- Obama: Hole U.S. ‘digging out of’ requires billions more in unemployment benefits
- Obama’s regulatory agenda will cost U.S. economy $143B next year: report
- Patriot Act author on James Clapper: Fire, prosecute him
- Russia P.M. Medvedev: No amnesty for political prisoners
- Michigan GOP Senate hopeful reminds government is the ‘servant’
- Christmas, by Congress: Members mull a 15-cent tax on trees
- U.S. unemployment falls to five-year low of 7 percent; 203K jobs added
- World mourns Nelson Mandela and celebrates his life; burial set for Dec. 15
- Bill O’Reilly reminds: Nelson Mandela ‘was a communist’
- John Boehner says GOP should support gay candidates: ‘I do’
Independent voices from the The Washington Times Communities
Topic - Jill Kelley
The Justice Department has asked for 30 more days to respond to a breach of privacy lawsuit brought against the government by Florida socialite Jill Kelley, whose complaints about harassing emails last year led to the exposure of former CIA Director David H. Petraeus' extramarital affair with his biographer.
The Florida socialite at the heart of the adultery scandal that tainted retired Army Gen. David H. Petraeus and his biographer, Paula Broadwell, has filed a lawsuit against the government, claiming she was libeled.
The White House is moving forward with Gen. John Allen's nomination to become commander of NATO forces in Europe after the Pentagon cleared him of any wrongdoing in exchanging emails with a Florida woman linked to the sex scandal that brought down David Petraeus and forced him to resign as CIA director.
Marine Gen. John Allen’s nomination to become the next commander of NATO had been postponed pending the outcome of an investigation into allegedly inappropriate emails between him and a married socialite. His exoneration clears the way for him to be confirmed as the alliance's next top leader.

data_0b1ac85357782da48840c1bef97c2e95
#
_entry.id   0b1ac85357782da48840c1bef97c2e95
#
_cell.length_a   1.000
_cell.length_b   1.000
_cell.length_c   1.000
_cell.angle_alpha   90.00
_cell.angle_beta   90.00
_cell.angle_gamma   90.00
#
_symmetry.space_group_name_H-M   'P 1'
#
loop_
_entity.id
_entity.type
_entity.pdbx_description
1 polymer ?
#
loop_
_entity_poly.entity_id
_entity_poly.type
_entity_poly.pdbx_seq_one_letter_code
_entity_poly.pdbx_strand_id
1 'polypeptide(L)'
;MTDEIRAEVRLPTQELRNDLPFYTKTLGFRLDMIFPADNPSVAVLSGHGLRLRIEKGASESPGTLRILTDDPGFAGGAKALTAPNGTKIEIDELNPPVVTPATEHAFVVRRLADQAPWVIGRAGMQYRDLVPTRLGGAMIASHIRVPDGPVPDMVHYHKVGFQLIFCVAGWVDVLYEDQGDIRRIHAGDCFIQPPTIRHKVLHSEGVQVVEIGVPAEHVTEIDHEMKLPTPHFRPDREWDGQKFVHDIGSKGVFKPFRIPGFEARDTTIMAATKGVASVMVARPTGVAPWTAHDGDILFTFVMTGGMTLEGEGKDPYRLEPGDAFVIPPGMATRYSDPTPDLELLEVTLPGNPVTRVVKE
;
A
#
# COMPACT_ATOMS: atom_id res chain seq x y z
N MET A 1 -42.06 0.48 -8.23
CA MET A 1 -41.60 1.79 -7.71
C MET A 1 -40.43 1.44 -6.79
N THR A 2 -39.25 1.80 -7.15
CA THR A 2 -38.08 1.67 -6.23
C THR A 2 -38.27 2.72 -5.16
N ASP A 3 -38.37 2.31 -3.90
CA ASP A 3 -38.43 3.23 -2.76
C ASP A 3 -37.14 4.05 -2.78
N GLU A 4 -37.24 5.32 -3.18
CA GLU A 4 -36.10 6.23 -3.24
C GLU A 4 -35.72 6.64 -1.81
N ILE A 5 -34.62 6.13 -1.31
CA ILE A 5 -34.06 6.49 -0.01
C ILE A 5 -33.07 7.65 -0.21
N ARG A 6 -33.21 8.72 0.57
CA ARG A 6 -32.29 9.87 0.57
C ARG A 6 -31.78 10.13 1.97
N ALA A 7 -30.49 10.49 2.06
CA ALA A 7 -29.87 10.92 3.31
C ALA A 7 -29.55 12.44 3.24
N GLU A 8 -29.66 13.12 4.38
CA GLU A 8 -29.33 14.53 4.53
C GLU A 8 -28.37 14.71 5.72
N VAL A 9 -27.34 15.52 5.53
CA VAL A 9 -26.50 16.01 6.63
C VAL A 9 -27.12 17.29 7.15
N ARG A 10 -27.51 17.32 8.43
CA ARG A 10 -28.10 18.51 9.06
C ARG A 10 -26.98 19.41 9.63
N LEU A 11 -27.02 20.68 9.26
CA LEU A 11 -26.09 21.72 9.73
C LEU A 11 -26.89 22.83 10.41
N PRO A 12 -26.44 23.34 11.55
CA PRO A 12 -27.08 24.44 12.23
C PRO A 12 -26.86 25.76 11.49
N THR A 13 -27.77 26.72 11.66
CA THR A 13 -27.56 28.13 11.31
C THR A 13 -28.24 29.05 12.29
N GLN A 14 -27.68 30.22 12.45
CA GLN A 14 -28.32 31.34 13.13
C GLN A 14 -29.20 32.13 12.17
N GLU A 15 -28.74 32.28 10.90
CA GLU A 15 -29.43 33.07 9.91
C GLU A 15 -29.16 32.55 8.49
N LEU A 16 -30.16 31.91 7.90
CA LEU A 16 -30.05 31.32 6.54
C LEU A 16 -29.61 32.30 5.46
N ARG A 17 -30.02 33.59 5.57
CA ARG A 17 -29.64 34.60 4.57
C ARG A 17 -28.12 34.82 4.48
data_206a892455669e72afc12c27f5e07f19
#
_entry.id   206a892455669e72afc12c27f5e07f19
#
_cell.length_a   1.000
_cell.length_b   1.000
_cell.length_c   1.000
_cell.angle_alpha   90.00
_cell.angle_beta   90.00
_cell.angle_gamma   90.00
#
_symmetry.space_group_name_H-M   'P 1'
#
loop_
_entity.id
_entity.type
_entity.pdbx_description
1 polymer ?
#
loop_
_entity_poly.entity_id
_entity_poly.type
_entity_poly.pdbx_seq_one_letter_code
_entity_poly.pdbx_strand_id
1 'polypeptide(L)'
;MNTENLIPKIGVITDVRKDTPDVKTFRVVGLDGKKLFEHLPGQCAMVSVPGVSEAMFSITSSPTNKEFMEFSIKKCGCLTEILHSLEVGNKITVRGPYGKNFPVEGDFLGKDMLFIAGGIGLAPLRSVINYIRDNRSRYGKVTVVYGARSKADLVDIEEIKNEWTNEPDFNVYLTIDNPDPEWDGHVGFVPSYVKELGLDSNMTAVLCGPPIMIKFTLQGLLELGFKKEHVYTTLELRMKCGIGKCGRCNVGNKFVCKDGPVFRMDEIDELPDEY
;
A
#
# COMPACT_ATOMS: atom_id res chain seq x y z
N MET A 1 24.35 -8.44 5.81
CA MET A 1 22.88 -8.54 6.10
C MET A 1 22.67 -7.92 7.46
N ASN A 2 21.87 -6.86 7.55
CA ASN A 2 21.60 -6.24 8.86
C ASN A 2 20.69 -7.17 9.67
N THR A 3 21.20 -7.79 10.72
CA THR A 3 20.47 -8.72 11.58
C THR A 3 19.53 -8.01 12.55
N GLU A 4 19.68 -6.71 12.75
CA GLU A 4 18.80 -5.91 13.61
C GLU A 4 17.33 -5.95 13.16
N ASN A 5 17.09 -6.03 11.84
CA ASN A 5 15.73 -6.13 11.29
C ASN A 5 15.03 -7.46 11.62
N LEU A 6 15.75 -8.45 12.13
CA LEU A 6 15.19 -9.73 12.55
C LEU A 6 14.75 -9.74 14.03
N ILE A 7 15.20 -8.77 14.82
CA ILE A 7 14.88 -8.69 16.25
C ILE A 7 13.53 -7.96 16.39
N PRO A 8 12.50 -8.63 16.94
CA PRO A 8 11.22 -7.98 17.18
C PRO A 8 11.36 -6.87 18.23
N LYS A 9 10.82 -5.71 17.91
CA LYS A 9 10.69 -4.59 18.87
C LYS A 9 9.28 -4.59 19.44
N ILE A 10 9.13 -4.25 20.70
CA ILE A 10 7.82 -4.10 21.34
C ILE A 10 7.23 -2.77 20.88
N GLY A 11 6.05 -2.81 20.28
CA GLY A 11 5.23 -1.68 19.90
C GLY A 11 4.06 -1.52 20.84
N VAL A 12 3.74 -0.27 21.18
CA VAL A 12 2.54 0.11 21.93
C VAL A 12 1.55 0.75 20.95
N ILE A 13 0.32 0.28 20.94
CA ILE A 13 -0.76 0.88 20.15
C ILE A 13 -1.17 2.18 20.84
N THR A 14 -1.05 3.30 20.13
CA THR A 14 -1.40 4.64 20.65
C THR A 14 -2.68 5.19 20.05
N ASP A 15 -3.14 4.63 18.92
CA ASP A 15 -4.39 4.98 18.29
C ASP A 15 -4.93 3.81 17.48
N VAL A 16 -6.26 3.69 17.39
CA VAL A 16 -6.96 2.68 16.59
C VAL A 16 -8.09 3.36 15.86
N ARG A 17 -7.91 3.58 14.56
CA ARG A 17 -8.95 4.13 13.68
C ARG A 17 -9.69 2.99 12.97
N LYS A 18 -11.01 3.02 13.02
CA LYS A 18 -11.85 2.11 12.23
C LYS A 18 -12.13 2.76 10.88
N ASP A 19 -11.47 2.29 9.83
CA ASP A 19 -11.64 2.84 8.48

A Pentagon probe has absolved Gen. John Allen of professional misconduct in exchanging inappropriate emails with the same Florida socialite, Jill Kelley, involved in the scandal prompting former CIA director David H. Petraeus to resign.
It's official: From presidential campaign politics to a world gone "Gangnam Style," 2012 was the most dubious year yet.
The woman whose adultery with CIA Director David H. Petraeus forced his resignation will not face any charges in the cyberstalking case that led to the disclosure of the affair, federal authorities said Tuesday.
Defense Secretary Leon E. Panetta is to deliver to the president by Saturday a review of the Pentagon's ethics policies for senior officers in the wake of several recent scandals involving high-ranking military officials.
President Barack Obama made a media splash four years ago when he became the first president to declare he would publicly release the names of people who came to visit the White House, whether for official business or pleasure.
Paula Broadwell, whose extramarital affair with CIA chief David Petraeus led to his resignation, is telling friends she is devastated by the fallout.
The way the FBI responded to Jill Kelley's complaint about receiving harassing emails, which ultimately unraveled or scarred the careers of ex-CIA Director David N. Petraeus and Marine Gen. John Allen, is the exception, not the rule.
David H. Petraeus is a genuine American hero, a man of great intellect and proven integrity, which makes the four-star general's sudden resignation for adultery very curious.
Their close ties to the military community giving them unusual access to top generals, Paula Broadwell and Jill Kelley even visited the White House on separate and apparently unrelated occasions before a sex scandal brought down former CIA Director David Petraeus.
In a closed congressional hearing Friday, former Director of Central Intelligence David H. Petraeus told lawmakers that references to al Qaeda involvement in the deadly Sept. 11 attack on the U.S. Consulate in Benghazi, Libya, were stripped from the agency's talking points.
Mr. Petraeus' affair with his biographer, Paula Broadwell, was exposed after Ms. Kelley complained to the FBI about anonymous emails she had received that warned her to stay away from Mr. Petraeus.
— After news crews came to the home of Jill Kelley, the Tampa, Fla., socialite and associate of Mr. Petraeus, she called an emergency dispatcher and said "I'm an honorary consul general, so I have inviolability."